Year Released: 2004
MPAA Rating: Unrated
Running Time: 100 minutes
Click to Expand Credits:
“Saw” is quite possibly the most brutal film I’ve seen in a while. I actually felt sick after leaving the theatre. For someone subjected to horror and gore like there is no tomorrow, especially recently (“Mordum”, “Malevolence”), It is a great feat indeed when a film can make you wanna hurl. Like a finely tuned murder mystery that incorporates a sick and demented killer, grotesque and macabre ways of killing people, and an almost meaningful message, James Wan’s film is nothing short of a miracle. Taking films like Memento, Identity, “Seven”, and The Cell one step farther (which I never even thought was possible) “Saw”’s brutality takes the cake among other films in its genre.
Carey Elwes plays Dr. Gordon, a mild-mannered and accomplished surgeon. Adam (Leigh Whannell, also writer) is a young photographer who takes odd jobs to make a living. What do they have in common? They are both chained to the pipes of an abandoned bathroom, somewhere underground, perhaps in some old area of the subway system of New York. They are also both totally clueless as to how they got there, why they are there, and what is to become of them. To make matters worse, there is a man lying dead on the tile floor between them, his head blown open with a self-inflicted gunshot-wound, his hand still clutching the pistol and pools of blood still around his upper body. By using their intelligence, their survival instincts, and some cleverly revealed clues, Adam and Dr. Gordon unravel the mystery that has then trapped, and find out they are toys in a game devised by a clever and maniacal serial killer.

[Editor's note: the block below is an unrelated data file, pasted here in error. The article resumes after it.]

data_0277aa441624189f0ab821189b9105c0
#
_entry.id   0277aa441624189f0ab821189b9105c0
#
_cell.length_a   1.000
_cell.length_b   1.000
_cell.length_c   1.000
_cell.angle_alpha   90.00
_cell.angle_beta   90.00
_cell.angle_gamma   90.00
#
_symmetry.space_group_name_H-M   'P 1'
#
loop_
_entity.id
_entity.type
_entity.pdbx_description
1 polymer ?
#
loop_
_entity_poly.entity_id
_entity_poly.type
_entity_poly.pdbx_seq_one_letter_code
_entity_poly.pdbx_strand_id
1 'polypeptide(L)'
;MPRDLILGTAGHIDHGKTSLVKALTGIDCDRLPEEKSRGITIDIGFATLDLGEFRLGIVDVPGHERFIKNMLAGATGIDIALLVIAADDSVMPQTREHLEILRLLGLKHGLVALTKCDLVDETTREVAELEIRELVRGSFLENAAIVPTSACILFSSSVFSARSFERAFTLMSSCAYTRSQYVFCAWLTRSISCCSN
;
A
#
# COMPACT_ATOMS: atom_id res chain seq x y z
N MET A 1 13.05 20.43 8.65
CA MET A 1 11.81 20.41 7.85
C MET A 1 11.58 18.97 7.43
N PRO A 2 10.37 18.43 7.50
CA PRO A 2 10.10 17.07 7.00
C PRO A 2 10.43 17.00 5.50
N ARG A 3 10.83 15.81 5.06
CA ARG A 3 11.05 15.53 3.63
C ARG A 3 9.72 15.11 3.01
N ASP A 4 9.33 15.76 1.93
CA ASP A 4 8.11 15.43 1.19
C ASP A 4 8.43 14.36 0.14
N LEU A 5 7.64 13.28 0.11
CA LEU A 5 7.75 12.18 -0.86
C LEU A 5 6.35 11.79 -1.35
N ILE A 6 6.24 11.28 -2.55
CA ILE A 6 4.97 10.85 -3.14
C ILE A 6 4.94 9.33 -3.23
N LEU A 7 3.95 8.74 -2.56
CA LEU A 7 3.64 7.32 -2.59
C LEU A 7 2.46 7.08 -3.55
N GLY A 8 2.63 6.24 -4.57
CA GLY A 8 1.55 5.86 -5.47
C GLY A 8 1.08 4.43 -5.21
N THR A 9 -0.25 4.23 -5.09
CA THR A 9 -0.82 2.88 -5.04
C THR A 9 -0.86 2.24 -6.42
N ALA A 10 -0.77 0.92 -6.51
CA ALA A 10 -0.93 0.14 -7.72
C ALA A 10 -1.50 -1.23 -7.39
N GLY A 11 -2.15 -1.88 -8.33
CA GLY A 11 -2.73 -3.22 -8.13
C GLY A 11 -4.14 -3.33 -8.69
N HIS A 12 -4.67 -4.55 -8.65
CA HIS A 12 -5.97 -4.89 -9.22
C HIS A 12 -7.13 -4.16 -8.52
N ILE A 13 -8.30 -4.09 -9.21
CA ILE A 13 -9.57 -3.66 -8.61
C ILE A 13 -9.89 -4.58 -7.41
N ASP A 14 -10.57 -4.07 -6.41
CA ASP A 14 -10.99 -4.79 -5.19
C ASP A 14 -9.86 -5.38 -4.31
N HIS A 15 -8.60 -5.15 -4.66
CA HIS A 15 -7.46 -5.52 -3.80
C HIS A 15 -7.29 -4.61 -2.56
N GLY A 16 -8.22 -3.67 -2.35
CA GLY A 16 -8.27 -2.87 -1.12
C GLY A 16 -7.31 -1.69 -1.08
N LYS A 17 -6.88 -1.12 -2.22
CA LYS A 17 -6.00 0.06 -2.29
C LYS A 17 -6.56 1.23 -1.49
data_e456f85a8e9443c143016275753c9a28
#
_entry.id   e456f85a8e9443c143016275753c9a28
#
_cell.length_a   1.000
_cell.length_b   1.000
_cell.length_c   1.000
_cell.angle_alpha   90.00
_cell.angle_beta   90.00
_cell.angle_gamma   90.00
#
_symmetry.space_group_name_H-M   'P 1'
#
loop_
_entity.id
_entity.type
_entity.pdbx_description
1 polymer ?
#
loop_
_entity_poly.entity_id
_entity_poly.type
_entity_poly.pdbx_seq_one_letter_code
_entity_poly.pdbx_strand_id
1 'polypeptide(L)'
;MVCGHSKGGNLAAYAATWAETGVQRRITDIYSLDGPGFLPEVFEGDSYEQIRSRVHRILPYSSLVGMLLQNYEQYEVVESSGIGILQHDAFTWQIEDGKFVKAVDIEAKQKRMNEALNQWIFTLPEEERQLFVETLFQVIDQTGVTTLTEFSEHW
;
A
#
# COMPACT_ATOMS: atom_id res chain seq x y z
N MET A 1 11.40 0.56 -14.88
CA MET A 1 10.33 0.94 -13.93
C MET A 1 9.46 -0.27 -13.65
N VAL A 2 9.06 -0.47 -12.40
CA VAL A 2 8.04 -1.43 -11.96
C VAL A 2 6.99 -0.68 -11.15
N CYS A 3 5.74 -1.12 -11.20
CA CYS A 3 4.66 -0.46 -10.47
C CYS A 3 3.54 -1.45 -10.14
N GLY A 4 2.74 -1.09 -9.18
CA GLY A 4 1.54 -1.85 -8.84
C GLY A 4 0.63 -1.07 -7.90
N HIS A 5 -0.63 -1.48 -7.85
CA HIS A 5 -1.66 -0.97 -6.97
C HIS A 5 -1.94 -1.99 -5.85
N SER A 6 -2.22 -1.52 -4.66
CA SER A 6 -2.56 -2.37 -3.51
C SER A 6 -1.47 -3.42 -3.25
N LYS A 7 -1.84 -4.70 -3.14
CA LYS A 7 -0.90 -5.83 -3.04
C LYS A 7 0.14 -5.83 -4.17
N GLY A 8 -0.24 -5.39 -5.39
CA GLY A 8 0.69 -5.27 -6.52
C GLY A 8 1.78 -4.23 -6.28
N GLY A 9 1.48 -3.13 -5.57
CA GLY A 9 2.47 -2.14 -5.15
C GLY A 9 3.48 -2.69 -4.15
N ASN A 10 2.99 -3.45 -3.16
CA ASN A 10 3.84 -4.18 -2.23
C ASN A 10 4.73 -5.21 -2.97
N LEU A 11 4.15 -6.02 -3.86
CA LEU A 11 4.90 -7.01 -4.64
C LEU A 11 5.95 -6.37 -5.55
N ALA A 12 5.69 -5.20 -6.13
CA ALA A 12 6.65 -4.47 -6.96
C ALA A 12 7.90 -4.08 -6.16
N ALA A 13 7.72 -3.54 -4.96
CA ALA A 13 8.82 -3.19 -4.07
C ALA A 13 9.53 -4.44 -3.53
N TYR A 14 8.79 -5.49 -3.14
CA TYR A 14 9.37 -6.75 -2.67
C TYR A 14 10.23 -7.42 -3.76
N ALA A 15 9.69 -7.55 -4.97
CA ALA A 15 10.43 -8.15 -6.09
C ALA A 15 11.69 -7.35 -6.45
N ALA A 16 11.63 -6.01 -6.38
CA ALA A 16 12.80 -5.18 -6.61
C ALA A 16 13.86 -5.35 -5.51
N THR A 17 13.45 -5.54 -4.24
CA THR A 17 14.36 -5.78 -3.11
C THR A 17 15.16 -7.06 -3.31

Carey Elwes gives the performance of his career as Dr. Gordon. With his experience in thrillers past like “The Crush”, he moves forward beyond what anyone could have expected from him. Wildly hysterical, but also cold and calculating. Dr. Gordon is a victim of the most intense kind. Leigh Whannel as Adam is also playing a complex character that shows off his acting talent. I’m sure his writing the script also helped him to understand the subtleties and nuances that someone like Adam should be capable of. Monica Potter plays Dr. Gordon’s estranged and suspicious wife. Danny Glover also gives one of his best performances ever as Detective Tapp, a man driven mad by his desire to catch a serial killer and take revenge (Tapp was almost one of the killer’s victims). What all this points to is that “Saw” is a fantastically acted film.
As a thriller and a mystery it certainly outshines some of this year’s previous failures (Taking Lives) with a refreshing and beautifully logical storyline. Whannell certainly outdid himself thinking of ways to take the old serial killer story one step further, while not stepping on the toes of nightmarish and terrifying mysteries (“The Cell”, “Seven”) of pervious years. Excessive physical violence, gory details, and gruesome imagery will please horror fans who love a great scare, but the more intelligent viewer will also find themselves unable to figure out “whodunit” until the startling end. A plethora of red herrings, false alarms, clever clues, carefully planned crescendos, and blatant violence will leave you interested long after the credits roll.
And you may ask, “Why is it called SAW?” well, lest I give away one of the most gruesome concepts in intelligent film I have ever seen, both men are chained to bathroom pipes by the ankles. Somehow they must figure out a way to get free. The killer has given them a hacksaw to do with what they will. It doesn’t seem to saw through the chains very well, however. Hmmm… what are they supposed to saw through? Whatever you’re thinking, it’s not half as bad as the truth.
To be rivaled only by the indie thriller Open Water, “Saw” may be the best independent horror film to have come out since The Blair Witch Project. It’s certainly better than “Blair Witch”, and more fun, more gruesome, and more macabre. In a very delightful way.
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Posted on October 29, 2004 in Reviews by Heidi Martinuzzi
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